Pope John Paul II arrives in Bangkok for a two-day visit. He holds an open-air mass and visits refugee camps along the Cambodian border as a demonstration of his anti-communist position.

 

August 26

4,350 illegal Khao-I-Dang residents are registered and receive family cards which allow them to receive basic rations - but does not make them eligible for resettlement.

 

November 6

Vietnamese troops attack a lightly manned Thai border Patrol Police Outpost near Surin on the Thai-Cambodian border. 3 Thais die, 31 are wounded and 5 are missing.

 

November 18

Nong Chan attacked and falls after a week of fighting. Civilians moved to evacuation site 3 then 6.

 

December 8 

Nan Yuen is shelled and evacuated.

 

December 11

Sok Sann is shelled and evacuated.

 

December 25

Nong Samet attacked. Civilians evacuated to Red Hill. An estimated 200 war wounded evacuated to Khao-I-dang during first few days.

 

1984 - 21,706 Khmers leave Thailand for resettlement in third countries.


1985

January 4

Ban Sangae population moved to site 1 as precautionary measure.

 

January 5

Paet Um attacked and evacuated.

 

January 7

Ampil (Ban Sangae) is attacked. The camp falls to the Vietnamese after a few hours of fighting.

 

San Ro population evacuated to Site 1.

 

January 20-23

Red Hill (formerly Nong Samet) population is moved to a site - adjacent to Khao-I-Dang.

 

January 24

Dong Ruk is shelled - 18 civilians are killed. Population flees to Site A.

 

February 12

Khao Din and Chrey (South of Aran) are evacuated.

 

February 13

Nong Pru, O'Shallac and Taprik (South of Aran) are attacked and evacuated to Site 8.

 

March 5

Tatum attacked. Green Hill population evacuated to Site B.

 

Dong Ruk, San Ro, Ban Sangae, and Vietnamese Land Refugees are all moved to Site 2.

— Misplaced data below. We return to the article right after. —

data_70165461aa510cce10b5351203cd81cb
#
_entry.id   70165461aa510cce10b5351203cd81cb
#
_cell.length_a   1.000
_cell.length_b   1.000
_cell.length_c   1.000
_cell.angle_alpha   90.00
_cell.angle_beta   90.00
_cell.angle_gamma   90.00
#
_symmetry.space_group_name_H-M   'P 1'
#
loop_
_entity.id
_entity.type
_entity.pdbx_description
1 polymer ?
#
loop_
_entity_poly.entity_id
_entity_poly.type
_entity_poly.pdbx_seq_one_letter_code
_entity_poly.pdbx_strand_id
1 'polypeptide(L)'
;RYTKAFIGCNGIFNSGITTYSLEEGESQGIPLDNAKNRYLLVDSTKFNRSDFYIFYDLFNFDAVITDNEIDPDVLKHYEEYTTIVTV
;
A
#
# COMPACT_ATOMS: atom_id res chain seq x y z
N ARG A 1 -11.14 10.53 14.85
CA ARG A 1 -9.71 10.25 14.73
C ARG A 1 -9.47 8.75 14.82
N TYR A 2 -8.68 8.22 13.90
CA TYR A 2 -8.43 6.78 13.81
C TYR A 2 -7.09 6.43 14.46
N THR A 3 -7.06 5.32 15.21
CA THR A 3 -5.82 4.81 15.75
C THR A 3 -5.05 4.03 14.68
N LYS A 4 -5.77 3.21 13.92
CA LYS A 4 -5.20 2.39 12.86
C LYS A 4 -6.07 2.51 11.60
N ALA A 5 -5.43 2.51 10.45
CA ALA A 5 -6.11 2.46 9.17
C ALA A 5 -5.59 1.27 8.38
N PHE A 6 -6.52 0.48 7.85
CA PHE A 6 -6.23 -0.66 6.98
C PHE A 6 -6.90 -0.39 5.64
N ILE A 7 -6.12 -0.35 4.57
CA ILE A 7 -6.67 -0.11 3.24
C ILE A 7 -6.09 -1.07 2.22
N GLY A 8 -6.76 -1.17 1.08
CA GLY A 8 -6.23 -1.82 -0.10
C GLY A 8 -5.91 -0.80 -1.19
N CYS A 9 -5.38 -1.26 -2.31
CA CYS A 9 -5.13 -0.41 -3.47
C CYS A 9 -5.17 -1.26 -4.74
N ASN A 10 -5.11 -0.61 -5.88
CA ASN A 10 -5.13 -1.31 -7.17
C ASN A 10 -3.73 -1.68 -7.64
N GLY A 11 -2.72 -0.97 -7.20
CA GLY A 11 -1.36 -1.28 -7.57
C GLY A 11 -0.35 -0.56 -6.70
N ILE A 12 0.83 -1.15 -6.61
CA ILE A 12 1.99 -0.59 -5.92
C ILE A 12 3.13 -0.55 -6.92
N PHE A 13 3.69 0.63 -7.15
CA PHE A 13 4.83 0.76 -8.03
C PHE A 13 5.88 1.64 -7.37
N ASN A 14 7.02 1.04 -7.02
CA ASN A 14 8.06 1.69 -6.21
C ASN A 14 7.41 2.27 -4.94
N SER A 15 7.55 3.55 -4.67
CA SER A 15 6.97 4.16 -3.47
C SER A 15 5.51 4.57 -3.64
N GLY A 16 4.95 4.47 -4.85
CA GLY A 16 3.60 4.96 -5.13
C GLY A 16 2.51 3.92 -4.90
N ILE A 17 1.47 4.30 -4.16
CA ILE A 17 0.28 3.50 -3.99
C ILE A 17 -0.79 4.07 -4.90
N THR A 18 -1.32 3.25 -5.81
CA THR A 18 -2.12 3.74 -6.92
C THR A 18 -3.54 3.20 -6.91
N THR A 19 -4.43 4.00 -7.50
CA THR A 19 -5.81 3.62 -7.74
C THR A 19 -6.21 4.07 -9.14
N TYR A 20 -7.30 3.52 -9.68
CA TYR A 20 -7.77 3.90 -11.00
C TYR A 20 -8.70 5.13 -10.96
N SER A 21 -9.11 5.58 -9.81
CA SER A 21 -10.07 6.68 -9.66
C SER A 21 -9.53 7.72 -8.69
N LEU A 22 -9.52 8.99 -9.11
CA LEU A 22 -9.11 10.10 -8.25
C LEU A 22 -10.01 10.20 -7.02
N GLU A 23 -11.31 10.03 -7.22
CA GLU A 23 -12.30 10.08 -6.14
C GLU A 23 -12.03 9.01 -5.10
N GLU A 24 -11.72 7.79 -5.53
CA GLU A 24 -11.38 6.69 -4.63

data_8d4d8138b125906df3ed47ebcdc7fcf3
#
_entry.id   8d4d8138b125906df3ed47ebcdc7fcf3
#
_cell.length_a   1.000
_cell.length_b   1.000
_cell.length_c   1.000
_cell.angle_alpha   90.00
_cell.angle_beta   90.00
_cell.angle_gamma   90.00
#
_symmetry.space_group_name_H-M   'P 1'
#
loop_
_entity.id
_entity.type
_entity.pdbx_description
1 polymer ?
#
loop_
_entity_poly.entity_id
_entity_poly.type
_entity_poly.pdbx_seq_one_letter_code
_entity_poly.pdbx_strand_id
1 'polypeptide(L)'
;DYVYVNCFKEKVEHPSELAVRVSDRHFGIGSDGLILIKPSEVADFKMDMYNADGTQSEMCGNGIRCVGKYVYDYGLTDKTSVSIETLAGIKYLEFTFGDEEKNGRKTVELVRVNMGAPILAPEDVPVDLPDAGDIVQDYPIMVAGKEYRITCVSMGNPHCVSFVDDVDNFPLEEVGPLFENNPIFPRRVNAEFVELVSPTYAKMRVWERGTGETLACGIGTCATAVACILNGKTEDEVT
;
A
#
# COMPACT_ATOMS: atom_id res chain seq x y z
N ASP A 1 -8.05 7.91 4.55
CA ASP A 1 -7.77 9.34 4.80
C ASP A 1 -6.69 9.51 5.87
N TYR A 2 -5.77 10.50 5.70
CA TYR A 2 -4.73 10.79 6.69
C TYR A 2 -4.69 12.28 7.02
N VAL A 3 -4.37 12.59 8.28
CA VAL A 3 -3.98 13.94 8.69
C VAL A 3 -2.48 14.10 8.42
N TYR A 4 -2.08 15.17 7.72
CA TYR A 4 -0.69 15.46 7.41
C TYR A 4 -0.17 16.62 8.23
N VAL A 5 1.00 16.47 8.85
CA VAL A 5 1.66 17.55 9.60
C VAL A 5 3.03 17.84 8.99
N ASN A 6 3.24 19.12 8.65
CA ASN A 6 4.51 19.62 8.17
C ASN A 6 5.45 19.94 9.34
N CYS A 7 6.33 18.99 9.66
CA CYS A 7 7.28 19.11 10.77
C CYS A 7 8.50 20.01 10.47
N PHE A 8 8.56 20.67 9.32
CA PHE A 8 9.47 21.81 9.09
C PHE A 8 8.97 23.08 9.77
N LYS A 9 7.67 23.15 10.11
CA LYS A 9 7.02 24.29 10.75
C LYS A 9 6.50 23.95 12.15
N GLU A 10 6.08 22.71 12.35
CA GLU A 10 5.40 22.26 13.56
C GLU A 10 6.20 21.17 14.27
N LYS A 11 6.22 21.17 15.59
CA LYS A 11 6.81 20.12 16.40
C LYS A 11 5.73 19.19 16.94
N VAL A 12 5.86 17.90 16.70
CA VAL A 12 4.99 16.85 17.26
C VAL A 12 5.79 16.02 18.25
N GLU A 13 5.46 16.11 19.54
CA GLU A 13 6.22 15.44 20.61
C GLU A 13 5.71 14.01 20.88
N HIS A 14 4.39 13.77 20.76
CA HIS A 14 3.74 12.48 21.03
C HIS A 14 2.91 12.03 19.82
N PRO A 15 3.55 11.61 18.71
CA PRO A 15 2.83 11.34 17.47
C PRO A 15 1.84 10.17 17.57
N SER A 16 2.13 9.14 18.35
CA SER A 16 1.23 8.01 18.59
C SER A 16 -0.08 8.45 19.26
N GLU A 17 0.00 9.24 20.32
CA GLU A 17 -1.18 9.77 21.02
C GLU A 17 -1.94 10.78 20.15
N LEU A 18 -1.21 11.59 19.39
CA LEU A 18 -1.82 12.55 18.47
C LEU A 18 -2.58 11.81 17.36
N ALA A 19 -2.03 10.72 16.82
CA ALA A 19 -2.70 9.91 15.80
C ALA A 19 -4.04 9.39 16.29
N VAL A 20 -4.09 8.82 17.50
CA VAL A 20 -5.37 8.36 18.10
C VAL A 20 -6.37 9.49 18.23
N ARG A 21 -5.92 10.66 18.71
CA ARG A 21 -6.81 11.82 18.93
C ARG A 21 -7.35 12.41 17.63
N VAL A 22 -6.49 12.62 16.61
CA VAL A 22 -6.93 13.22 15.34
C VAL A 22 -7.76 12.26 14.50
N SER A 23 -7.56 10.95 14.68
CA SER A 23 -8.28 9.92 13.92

March 6th

The Thai military forces some 1000 Vietnamese troops to retreat from one of three hills on Thai territory which the Vietnamese had captured during preceding days. Vietnamese troops are regularly intruding into Thai territory in attempts to outflank units of the Cambodian resistance groups. As these groups receive support through Thailand and even have possible escape routes through Thai territory, their backs are kept free - as long as Vietnamese troops attacking the resistance factions respect Thai territory. The Thai counter attack against the intruding Vietnamese troops leaves some 60 people dead.

 

April 13-14

Site 6 (Nong Chan) population is moved to Site 2 bringing total census of that evacuation site to 70,000.

 

April 20th

At Trat, some 1,200 Vietnamese troops attack Thai positions situated 3 to 4 kilometres from the Gulf of Thailand.

 

May

An approximate 230,000 Khmer civilians are in temporary evacuations in Thailand after a very successful Vietnamese dry season offensive.

 

1985 - Jan 1 - June 30 (6 months) 10,392 Khmers leave Thailand for resettlement in third countries.

 

July 17-18

8th Annual CCSDPT Conference.


1986


1987

Mar 25

Army Commander-in-Chief General Chavalit announces an all-out offensive against Vietnamese troops who have intruded into Thai territory beyond the set 5km limit.


1988

August 4

The leader of the Chart Thai Party, General Chatichai Choonhavan, becomes the 17th prime minister of Thailand, he promises "to turn battlefields into market places".


1989

First Paris Conference on Cambodia fails.

 

Vietnamese troops withdraw from Cambodia.

 

Singapore sends two covert arms shipments to NCR through Chartered Industries, including Armbrust and Carl Gustav anti-tank weapons. These weapons find their way in to KR hands.

 

KR capture Anlong Veng under Ta Kok.


1990

Formation of the Supreme National Council (SNC), composed of six SOC members and two from each of the three opposition factions, including former DK President Khieu Samphan and Deputy Prime Minister Son Sen.


1991

February 23

The Thai military topples the government. In a bloodless coup d'etat, led by Supreme Commander General Sunthorn Kongsompong and Army Commander Suchinda Kraprayoon, the administration of General Chatichai Choonhavan is ousted.

 

October 18

Cambodia's ruling Vietnam-backed People's Revolutionary Party adopts a new platform which endorses a pluralistic society. The party's General Secretary Heng Samrin is replaced by Chea Sim who is believed to be willing to cooperate with liberal-minded Prime Minister Hun Sen.

 

October 23

Paris Agreements on the Comprehensive Political Settlement of the Cambodia Conflict is signed. (Annexes)

 

UNAMIC is established immediately after Paris Agreement 

 

? Factions declare Cease Fire.

 

November 9